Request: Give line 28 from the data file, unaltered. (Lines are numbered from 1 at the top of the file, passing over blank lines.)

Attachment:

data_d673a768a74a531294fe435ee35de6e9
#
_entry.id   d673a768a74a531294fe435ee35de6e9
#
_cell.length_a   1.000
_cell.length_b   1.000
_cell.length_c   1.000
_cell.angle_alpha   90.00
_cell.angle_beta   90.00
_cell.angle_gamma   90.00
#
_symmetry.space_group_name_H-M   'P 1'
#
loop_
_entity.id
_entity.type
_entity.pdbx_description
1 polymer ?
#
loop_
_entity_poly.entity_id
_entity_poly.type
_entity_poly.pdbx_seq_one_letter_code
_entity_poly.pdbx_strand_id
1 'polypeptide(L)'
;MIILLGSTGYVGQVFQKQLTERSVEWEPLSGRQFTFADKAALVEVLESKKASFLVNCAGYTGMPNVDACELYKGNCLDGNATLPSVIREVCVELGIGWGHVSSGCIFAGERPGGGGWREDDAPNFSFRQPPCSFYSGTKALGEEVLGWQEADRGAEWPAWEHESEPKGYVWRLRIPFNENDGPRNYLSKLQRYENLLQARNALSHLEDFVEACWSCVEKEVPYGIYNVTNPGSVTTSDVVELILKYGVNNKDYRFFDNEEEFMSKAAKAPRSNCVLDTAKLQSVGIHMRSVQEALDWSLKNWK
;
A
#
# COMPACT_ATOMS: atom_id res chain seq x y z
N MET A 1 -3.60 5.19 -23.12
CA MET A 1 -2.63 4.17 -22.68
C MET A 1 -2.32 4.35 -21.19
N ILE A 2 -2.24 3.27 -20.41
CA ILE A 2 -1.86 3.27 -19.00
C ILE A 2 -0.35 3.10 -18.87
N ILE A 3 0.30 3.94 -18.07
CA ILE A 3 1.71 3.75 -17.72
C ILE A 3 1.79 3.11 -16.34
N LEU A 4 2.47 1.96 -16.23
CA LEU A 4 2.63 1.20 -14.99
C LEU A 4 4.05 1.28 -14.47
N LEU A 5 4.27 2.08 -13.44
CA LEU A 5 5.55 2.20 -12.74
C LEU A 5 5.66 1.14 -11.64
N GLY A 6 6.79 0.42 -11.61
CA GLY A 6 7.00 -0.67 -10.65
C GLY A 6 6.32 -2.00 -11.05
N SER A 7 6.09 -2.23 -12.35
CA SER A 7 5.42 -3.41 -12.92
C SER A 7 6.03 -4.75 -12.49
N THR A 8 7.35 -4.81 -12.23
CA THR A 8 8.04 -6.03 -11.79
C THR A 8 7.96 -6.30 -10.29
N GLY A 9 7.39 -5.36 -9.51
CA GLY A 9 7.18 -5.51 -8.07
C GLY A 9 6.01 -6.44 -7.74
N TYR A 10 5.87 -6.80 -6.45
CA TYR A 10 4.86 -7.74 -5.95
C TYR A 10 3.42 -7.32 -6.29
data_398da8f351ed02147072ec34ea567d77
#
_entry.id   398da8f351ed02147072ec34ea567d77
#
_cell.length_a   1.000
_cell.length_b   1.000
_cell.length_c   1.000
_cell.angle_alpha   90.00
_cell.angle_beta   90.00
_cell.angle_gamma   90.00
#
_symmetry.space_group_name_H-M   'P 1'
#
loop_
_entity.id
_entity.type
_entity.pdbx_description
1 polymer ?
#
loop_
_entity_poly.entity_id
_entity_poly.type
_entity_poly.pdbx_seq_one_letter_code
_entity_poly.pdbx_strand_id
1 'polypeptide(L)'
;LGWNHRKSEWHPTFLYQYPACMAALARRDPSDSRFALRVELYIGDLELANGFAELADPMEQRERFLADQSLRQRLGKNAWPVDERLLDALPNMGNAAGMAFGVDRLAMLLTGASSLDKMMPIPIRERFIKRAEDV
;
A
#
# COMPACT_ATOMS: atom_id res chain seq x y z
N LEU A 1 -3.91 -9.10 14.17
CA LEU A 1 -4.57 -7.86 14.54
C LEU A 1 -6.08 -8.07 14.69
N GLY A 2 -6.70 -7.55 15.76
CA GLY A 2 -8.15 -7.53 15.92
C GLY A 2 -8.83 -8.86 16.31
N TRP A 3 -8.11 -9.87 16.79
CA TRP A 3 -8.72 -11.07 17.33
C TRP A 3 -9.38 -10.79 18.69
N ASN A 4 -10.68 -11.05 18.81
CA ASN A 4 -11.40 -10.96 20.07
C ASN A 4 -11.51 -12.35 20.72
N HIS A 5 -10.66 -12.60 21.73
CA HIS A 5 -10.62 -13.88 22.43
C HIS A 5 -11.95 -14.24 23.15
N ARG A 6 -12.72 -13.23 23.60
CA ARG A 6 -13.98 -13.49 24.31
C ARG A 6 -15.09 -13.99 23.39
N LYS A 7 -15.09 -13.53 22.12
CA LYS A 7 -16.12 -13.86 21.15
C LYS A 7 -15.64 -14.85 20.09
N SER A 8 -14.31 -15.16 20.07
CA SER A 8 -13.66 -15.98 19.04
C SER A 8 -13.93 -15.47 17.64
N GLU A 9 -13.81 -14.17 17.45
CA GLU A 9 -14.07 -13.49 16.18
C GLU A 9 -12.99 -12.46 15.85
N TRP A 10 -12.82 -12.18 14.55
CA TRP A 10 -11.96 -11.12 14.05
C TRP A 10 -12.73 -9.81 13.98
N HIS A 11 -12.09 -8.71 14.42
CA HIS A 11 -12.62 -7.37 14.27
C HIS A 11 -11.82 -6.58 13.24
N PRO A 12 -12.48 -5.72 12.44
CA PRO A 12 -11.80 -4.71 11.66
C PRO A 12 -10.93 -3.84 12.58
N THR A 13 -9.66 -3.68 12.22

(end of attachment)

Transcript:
A